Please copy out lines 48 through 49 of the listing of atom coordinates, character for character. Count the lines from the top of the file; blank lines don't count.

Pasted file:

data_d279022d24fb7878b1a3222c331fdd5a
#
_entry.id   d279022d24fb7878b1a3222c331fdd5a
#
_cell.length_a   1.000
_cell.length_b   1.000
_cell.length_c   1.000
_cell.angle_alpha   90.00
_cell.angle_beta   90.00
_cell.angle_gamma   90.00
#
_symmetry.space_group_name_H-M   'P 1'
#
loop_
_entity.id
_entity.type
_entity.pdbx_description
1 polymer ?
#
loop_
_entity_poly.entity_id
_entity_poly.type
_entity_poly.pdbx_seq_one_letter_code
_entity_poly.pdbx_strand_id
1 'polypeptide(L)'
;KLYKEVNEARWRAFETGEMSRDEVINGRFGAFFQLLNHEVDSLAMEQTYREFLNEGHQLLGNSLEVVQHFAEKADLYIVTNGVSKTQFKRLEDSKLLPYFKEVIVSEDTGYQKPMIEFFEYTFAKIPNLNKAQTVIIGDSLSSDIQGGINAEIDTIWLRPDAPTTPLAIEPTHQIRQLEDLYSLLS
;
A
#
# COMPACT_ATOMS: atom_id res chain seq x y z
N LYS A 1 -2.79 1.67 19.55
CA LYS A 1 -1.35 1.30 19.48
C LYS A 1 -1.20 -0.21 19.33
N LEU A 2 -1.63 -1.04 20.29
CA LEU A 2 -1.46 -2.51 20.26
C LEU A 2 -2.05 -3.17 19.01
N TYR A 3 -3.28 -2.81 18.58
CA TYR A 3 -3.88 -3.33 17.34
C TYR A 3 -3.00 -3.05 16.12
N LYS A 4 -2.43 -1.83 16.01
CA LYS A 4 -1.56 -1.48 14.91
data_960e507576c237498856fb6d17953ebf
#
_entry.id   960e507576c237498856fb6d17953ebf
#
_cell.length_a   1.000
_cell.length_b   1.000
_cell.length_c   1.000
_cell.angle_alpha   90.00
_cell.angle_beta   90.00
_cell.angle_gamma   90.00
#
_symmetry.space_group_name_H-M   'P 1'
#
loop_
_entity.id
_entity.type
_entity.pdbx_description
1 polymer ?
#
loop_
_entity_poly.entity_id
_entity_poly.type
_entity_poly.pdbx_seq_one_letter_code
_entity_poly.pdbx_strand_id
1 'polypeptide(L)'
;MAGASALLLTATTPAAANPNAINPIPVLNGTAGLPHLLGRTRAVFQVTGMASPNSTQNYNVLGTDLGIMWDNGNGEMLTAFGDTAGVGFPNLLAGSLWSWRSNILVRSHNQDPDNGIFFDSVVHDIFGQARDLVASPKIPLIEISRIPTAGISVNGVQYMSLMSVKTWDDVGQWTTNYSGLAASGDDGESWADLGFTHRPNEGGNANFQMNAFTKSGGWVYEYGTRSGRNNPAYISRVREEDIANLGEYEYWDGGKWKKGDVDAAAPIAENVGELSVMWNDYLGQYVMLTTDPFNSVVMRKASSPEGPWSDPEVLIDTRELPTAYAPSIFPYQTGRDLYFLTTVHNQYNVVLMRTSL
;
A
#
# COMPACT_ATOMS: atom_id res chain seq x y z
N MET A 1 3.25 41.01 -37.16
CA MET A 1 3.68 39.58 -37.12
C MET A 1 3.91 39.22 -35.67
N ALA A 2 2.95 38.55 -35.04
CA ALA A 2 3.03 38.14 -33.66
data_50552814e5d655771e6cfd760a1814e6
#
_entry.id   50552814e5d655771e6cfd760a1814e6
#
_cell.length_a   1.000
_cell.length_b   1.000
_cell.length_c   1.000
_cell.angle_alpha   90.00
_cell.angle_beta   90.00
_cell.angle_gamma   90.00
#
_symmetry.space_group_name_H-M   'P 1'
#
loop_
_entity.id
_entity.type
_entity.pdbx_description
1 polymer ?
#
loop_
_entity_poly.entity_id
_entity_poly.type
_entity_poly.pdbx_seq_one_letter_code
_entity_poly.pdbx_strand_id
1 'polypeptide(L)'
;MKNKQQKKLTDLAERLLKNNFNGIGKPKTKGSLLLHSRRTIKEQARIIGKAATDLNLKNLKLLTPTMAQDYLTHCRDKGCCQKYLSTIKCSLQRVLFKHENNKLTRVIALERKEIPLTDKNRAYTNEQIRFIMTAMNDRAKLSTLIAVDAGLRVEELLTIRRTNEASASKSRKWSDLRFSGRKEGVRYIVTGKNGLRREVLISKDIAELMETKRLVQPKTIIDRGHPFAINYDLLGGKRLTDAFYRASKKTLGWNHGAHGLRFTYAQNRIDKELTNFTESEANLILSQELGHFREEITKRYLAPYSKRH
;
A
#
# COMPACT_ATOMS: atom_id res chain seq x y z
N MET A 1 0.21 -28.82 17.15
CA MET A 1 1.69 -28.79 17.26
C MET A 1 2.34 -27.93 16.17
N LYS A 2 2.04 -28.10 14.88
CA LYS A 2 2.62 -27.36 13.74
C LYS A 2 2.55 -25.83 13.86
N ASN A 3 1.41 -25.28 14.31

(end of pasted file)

_cell.length_c   1.000
_cell.angle_alpha   90.00